As if one plague wasn’t enough, I have succumbed to the pest pandemic

A good year for mice. And rats, squirrels, pigeons, seagulls, fruit flies and flour beetles, apparently.

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I have an admission that won’t make me very popular with the New Statesman’s law-abiding readers. I’ve been having another household round to my flat, on the regular, and they are not part of my bubble. They stay for dinner late into the night, eat the same food as me, touch the surfaces, and never wear masks.

I can already hear the sirens, so let me explain. My new visitors are mice. A mousehold, if you will.

They shoot across the kitchen surfaces, eating the crumbs of sourdough loaves lovingly and so-very-predictably baked by my boyfriend, and generally treat our worktop like the Glastonbury toilets. We hear them running under the floorboards, squeaking and chewing, and rustling in our ever-growing pile of bags for life (off topic, but apparently the average household has 54 of these – a mouse housing boom).

The first was a novelty. It shot out from under the bedroom floorboards, and after making that very specific involuntary sound every human makes when they see a mouse (“wuRH!”) we decided to pretend it hadn’t happened. At 4am the next morning, we heard it scrabbling around in the wastepaper bin. In an inspired early-hours move, I trapped the little fella with a salad bowl over the bin, ran outside into the carpark of our block to tip him out, and went back to bed, a humane hero.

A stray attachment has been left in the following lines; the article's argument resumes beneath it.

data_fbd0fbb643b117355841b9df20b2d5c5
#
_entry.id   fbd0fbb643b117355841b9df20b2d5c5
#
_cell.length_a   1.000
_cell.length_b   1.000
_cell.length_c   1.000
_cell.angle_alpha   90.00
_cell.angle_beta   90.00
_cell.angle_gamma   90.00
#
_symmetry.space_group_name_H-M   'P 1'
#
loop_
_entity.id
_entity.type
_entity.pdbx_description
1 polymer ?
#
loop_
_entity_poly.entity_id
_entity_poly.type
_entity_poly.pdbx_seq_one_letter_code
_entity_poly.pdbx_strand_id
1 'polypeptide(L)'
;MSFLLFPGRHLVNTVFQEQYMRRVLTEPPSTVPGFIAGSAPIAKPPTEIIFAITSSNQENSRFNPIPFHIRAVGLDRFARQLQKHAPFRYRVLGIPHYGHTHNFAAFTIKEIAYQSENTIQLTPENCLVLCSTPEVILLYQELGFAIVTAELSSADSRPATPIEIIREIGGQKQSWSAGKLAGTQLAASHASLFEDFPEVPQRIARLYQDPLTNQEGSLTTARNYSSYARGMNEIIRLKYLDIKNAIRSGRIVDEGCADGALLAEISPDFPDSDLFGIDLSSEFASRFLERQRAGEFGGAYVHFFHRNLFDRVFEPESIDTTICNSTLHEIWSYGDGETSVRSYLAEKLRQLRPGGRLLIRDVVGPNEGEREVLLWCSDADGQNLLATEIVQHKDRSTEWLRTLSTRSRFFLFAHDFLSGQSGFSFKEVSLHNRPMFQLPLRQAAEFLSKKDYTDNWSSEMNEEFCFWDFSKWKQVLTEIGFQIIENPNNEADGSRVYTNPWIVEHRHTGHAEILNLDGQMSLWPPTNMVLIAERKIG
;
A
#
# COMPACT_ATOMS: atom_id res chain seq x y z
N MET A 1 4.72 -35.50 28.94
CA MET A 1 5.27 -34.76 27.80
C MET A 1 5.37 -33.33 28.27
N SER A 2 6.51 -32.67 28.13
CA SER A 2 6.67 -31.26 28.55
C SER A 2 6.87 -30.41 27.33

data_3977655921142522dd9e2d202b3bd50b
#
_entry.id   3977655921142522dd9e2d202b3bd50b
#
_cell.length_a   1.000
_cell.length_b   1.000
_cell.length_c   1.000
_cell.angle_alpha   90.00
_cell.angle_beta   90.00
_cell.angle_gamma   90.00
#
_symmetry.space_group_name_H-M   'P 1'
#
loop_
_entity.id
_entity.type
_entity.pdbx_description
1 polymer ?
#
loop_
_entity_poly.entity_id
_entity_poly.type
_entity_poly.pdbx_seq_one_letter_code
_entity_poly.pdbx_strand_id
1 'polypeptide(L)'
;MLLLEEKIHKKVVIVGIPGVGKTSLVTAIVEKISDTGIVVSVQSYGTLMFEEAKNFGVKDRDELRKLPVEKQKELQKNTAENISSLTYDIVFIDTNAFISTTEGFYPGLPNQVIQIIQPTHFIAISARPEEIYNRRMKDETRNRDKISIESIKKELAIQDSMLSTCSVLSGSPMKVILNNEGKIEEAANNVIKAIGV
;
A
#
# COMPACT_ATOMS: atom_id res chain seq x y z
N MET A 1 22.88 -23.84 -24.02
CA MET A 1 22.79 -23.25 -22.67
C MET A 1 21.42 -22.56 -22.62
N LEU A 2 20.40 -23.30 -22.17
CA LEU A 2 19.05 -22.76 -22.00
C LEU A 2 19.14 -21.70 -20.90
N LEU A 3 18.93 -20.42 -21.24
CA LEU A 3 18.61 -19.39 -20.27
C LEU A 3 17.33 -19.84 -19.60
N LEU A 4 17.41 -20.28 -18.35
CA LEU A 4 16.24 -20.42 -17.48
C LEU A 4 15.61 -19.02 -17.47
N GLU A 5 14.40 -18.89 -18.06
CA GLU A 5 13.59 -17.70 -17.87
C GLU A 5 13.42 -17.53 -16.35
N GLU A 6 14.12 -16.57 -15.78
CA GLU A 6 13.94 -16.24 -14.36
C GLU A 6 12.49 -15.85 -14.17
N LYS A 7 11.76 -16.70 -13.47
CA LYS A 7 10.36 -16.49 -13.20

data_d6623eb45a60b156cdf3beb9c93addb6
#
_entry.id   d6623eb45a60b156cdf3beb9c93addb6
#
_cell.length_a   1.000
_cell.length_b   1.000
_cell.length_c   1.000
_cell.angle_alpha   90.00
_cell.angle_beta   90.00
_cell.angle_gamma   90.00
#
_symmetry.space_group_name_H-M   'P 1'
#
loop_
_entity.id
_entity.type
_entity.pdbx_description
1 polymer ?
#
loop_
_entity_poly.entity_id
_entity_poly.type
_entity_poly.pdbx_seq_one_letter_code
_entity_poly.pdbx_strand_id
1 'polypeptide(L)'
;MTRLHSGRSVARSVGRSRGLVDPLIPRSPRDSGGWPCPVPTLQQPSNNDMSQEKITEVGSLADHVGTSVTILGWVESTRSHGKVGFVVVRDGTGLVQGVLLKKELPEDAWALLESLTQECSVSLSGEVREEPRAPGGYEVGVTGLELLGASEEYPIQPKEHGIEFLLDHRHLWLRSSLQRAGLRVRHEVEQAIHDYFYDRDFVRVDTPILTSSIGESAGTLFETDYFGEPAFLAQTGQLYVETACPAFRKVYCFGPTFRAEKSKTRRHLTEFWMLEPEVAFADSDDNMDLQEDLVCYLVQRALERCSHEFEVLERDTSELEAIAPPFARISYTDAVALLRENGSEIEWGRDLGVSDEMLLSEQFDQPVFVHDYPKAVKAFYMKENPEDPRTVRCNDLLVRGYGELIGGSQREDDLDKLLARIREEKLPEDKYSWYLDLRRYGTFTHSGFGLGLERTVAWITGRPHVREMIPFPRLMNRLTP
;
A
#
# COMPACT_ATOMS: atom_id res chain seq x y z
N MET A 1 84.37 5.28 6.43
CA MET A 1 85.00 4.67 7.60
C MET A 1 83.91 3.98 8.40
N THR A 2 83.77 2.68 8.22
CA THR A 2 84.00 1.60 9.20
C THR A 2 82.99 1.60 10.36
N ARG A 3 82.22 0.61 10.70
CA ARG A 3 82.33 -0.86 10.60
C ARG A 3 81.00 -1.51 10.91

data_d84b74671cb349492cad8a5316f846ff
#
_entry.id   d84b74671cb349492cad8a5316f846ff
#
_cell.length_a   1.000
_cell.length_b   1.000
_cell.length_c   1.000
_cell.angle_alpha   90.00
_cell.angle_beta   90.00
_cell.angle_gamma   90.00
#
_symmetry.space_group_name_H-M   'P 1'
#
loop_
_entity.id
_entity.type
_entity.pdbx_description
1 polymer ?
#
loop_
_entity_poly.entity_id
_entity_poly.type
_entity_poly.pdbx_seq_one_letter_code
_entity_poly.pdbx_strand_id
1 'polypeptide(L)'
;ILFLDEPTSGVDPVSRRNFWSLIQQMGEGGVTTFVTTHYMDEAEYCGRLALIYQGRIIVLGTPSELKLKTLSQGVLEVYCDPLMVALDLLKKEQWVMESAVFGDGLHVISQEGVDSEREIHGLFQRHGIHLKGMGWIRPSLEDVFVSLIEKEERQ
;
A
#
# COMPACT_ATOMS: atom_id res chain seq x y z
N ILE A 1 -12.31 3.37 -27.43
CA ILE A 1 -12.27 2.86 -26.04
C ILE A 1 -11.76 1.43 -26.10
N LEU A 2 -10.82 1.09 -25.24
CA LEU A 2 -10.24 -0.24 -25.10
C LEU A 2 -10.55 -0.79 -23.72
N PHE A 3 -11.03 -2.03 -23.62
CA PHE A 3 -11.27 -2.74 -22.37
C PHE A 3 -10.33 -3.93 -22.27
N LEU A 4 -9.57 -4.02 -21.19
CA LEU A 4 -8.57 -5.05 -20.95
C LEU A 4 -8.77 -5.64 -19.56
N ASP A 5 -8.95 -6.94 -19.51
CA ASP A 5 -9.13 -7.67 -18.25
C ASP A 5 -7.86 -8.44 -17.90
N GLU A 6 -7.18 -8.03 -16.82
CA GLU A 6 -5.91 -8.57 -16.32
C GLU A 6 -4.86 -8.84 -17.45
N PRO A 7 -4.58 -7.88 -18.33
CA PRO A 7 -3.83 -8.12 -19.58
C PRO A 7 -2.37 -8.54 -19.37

The next morning, a quick google revealed that mice can find their way back home from two miles away.

He came back.

[see also: Winter is coming, and stubborn little field mice are beginning to take up residence in my house]

We live in a groundfloor flat on a housing estate, so we share our new friends with our neighbours. If it wasn’t quite so disgusting it would almost constitute a highlight of each monotonous day – swapping war stories with next door (one lady forced a terrified gas man passing by to kill a mouse on her kitchen floor) and recounting our moments of bravery (hitting the pile of bags for life with a broom).

In summer, the kids who live in the flat above us took it upon themselves to run a round-the-clock watch for the rat that regularly came to indulge in our birdseed. A lot of my interview recordings from that period have delighted cries of “IT’S BACK!” in the background.

We are far from alone. There have been harrowing stories all year from residents of boroughs that suspended their pest control services during lockdown – affecting those in deprived inner-city areas with high-density housing the most. Further cuts to local authority budgets would exacerbate the problem, and seem likely; the Commons’ Public Accounts Committee recently predicted that more councils will go bankrupt.

Luckily for us, we receive regular help from our council pest control team every few weeks: a wry woman who regales us with stories of the latest jobs she’s attended. (She particularly enjoyed the man who told her he had a Zoom meeting, otherwise he’d help – only to turn around and see him standing on a chair, quaking).